In case anyone hasn’t noticed, it’s Olympic and Jubilee year, and the 2012 BBC Proms opens with an unashamedly patriotic programme: English music sung by top British singers (with one Canadian interloper in the shape of Gerald Finley) with the baton relayed between a quartet of our top conductors. The following day sees a semi-staged performance of that most English-themed (albeit US-written) of musicals, Lerner and Loewe’s My Fair Lady.
The patriotic stuff then goes into reverse as we cross the channel to France for the first of many operatic highlights: Debussy’s Pelléas et Mélisande, with Sir John Eliot Gardiner and his Orchestre Révolutionnaire et Romantique; Alice Coote and Julius Drake then kick off the Cadogan Hall chamber programme with an all-French song recital. The patriotism returns on Olympic opening day (August 5th) with a suitably commissioned Olympic fanfare by James MacMillan.
This year’s line up bears close inspection. When you see it first, the programme looks distinctly short of the usual parade of top-rated visiting orchestras, which only starts on the 30th of August with Simon Rattle and the Berlin Phil (followed by a couple of performances each from the Gewandhaus (under Chailly) and the Vienna Phil (under an evergreen Bernard Haitink). But look closely at any particular area of classical music and you’ll see a plethora of interesting items.
For lovers of the symphony, the highlight is a complete Beethoven cycle performed by Daniel Barenboim and the West-Eastern Divan Orchestra. Four concerts present two symphonies each, in each case interleaved with a work by Pierre Boulez: these should highlight the avant-garde nature (for his day) of Beethoven’s work. The cycle culminates on 27th July with the ninth, featuring an all-star cast of singers. Symphony lovers also get a choice of Sibelius, Dvořák, Tchaikovsky, Mahler, Bruckner, Mendelssohn, Elgar, Vaughan Williams and Lutoslawski, as well as Messiaen’s giant Turangalîla-symphonie. August 23rd has an interesting programme of Shostakovich’s 10th together with a new symphony by Peter Maxwell Davies. The Vienna Philharmonic’s two concerts should be highlights of the season, featuring Bruckner 9 paired with Beethoven’s fourth piano concerto, and Richard Strauss’s Alpine Symphony paired with Haydn’s “London” Symphony no. 104.
There are five massive choral works from every part of the repertoire. The OAE and Laurence Cummings start things off with Handel’s oratorio Judas Maccabaeus; The English Concert perform Bach’s B minor Mass; Bernstein’s Mass is a peculiarly American concoction of music from all sorts of styles; the BBC National Orchestra and Chorus of Wales perform Berlioz’s Grande Messe des Morts. Lastly, on 12th August, there’s Schoenberg’s Gurrelieder, with the BBC Symphony Chorus augmented by Crouch End Festival Chorus, the New London Chamber Choir and a group of soloists headed by the highly rated Angela Denoke.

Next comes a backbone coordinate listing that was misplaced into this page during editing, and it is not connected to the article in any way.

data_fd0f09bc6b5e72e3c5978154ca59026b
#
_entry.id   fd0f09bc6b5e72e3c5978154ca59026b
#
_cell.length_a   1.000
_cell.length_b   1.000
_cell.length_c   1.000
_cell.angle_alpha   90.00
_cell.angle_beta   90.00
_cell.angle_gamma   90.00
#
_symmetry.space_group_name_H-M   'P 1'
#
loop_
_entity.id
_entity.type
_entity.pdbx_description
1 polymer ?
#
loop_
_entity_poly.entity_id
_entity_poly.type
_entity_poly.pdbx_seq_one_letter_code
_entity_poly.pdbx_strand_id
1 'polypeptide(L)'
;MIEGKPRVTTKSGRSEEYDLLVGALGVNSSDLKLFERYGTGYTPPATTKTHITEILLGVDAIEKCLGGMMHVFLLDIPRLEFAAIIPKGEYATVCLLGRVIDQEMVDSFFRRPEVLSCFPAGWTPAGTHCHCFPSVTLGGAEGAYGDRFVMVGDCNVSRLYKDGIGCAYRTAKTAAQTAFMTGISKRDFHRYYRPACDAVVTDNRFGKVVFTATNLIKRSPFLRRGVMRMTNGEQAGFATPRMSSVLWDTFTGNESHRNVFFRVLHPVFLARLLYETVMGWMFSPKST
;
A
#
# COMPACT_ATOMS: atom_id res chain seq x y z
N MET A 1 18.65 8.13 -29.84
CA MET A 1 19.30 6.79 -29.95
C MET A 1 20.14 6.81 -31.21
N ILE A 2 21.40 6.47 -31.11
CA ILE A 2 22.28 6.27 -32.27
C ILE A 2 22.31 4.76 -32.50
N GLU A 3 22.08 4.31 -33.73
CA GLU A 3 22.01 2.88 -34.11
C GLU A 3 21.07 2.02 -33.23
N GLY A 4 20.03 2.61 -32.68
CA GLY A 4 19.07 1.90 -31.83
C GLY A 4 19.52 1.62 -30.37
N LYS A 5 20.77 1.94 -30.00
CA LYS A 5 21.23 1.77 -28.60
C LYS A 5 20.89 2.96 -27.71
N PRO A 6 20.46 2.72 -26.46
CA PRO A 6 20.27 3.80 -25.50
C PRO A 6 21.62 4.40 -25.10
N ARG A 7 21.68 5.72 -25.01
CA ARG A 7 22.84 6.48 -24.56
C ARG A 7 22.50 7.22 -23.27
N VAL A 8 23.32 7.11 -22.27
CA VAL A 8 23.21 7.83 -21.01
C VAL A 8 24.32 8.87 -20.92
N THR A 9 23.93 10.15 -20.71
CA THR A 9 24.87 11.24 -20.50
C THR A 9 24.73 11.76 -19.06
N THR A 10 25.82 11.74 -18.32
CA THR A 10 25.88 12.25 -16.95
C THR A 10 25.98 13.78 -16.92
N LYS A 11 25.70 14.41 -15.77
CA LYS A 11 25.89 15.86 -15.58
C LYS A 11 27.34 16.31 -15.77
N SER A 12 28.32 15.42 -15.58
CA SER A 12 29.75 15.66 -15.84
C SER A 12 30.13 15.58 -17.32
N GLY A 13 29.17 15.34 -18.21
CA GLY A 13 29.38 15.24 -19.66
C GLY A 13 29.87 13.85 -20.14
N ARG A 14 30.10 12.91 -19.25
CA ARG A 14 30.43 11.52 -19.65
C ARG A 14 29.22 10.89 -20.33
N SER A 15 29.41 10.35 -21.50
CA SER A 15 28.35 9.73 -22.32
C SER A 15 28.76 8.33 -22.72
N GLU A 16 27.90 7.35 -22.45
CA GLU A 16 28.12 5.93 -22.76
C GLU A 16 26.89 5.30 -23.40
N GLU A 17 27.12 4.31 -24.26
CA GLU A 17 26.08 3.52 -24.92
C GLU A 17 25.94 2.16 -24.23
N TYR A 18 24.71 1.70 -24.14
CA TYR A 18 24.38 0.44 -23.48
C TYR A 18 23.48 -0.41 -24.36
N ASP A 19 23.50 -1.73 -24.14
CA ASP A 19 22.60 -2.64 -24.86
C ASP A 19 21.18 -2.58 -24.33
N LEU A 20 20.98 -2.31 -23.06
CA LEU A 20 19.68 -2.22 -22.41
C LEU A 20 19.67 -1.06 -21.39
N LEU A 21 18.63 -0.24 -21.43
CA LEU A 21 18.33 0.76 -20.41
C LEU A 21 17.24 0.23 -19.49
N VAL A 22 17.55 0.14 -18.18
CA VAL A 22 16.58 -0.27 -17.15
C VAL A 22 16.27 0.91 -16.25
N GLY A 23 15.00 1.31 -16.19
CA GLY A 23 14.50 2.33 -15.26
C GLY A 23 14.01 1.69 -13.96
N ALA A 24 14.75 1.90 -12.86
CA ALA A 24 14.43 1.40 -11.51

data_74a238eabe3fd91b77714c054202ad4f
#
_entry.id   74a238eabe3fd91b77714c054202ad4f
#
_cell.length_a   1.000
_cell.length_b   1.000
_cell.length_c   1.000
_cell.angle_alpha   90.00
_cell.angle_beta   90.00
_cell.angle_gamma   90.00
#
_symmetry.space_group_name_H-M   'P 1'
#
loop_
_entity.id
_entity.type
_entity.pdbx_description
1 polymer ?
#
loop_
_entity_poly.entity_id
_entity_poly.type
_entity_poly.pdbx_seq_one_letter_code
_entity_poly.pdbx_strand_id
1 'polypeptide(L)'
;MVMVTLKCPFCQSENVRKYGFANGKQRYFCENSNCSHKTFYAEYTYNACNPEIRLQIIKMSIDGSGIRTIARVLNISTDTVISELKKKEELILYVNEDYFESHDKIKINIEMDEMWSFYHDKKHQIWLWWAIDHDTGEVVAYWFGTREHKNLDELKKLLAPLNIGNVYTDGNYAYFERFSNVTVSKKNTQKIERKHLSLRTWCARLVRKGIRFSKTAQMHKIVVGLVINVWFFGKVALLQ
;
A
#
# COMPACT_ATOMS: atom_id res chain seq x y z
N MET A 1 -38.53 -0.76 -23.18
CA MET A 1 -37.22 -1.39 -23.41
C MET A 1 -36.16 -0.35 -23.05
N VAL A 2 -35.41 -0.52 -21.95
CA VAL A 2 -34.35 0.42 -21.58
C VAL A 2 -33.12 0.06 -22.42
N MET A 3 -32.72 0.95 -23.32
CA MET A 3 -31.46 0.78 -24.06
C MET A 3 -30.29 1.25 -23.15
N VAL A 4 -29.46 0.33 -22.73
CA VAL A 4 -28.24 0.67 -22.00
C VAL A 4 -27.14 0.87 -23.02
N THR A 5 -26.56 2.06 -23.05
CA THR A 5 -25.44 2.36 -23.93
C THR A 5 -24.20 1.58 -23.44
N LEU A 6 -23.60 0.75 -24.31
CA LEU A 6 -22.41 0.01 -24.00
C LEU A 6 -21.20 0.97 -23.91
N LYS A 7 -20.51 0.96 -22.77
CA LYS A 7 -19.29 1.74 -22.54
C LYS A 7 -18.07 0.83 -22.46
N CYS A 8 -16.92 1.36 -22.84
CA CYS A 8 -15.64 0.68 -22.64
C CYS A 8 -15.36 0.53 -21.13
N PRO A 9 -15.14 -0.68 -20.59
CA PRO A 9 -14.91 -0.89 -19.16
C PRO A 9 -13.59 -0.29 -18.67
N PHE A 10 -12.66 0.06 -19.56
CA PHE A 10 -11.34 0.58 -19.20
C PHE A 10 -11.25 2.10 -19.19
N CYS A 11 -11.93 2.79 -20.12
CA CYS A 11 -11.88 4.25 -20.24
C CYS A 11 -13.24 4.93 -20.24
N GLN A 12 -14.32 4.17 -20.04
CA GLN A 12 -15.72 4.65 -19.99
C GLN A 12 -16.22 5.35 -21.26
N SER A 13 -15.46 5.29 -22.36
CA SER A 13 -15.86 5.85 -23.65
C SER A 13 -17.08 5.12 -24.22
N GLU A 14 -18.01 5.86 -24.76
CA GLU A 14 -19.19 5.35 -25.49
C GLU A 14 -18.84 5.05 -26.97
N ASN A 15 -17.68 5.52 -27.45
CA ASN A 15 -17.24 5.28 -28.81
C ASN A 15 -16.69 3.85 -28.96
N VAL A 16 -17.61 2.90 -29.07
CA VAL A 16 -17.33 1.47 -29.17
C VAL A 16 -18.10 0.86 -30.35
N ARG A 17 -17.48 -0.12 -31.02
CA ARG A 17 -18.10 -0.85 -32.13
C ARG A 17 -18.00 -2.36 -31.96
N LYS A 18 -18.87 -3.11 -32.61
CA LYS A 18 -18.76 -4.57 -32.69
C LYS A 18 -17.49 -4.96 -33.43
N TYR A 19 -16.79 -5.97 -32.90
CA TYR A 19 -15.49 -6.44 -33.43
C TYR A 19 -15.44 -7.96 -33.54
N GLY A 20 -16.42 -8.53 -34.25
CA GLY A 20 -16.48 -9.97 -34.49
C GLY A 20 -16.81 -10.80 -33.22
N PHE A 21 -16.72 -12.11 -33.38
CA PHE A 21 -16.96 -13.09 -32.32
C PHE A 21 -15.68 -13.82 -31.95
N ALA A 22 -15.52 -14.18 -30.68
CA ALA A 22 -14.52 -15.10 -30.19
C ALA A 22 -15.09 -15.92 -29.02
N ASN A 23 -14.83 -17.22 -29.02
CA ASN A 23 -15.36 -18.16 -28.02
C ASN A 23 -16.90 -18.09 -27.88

20th - 21st century
Gurrelieder is just one of many treats for lovers of music of the twentieth century and later. You can also hear Schoenberg’s Pierrot Lunaire played by the Nash Ensemble, Oliver Knussen’s second and third symphonies, or the Britten Sinfonia playing several premières. The London Sinfonietta plays Ligeti, Berio and others, Prom 47 with the BBC Scottish Symphony Orchestra is entirely devoted to the work of John Cage, and Prom 62 is mainly devoted to Eric Whitacre.
Early music As usual, the other end of the historical timeline is best catered for at Cadogan Hall, with crack ensembles like the Academy of Ancient Music (Bach’s Art of Fugue), Tenebrae (Orlando Gibbons and others), Le Concert Spirituel (Handel) and two particularly intriguing programmes: one by Les 24 Violons du Roi of music from the Château de Versailles, and one of tarantella music by Christina Paluhar’s marvellous group L’Arpeggiata. In the main hall, if you fancy some early music late at night, try Prom 53, with I Fagiolini performing Monteverdi and others.
Opera and ballet
Opera lovers get a concert or semi-staged performance from each of our top companies: the Royal Opera’s Les Troyens, ENO’s Peter Grimes (starring the excellent heldentenor Stuart Skelton) and Glyndebourne’s Marriage of Figaro. Operetta aficionados can go to a performance of Gilbert and Sullivan’s Yeoman of the Guard, and lovers of ballet music also get the LSO and Gergiev playing Prokofiev’s full music for Cinderella.
Finally, there’s the usual group of not-quite-classical events. Martin Taylor’s Spirit of Django stands out amongst the jazz gigs, there’s a Broadway Prom, a Prom devoted to the works of Ivor Novello, a Latin American accordion Prom or, for something completely different, you can go to Staff Benda Bilili, a group of paraplegic street musicians from the Democratic Republic of Congo.
It’s an intriguing season with something for everyone. My impression is that it’s shorter on the usual mainstream repertoire than previous years, but top-of-class within each speciality: hopefully, this will tempt prommers into going to see some fresh material outside the musical landscapes they usually inhabit. See the whole programme on One Stop Arts, and when the season has started, we'll be publishing reviews of many of the concerts.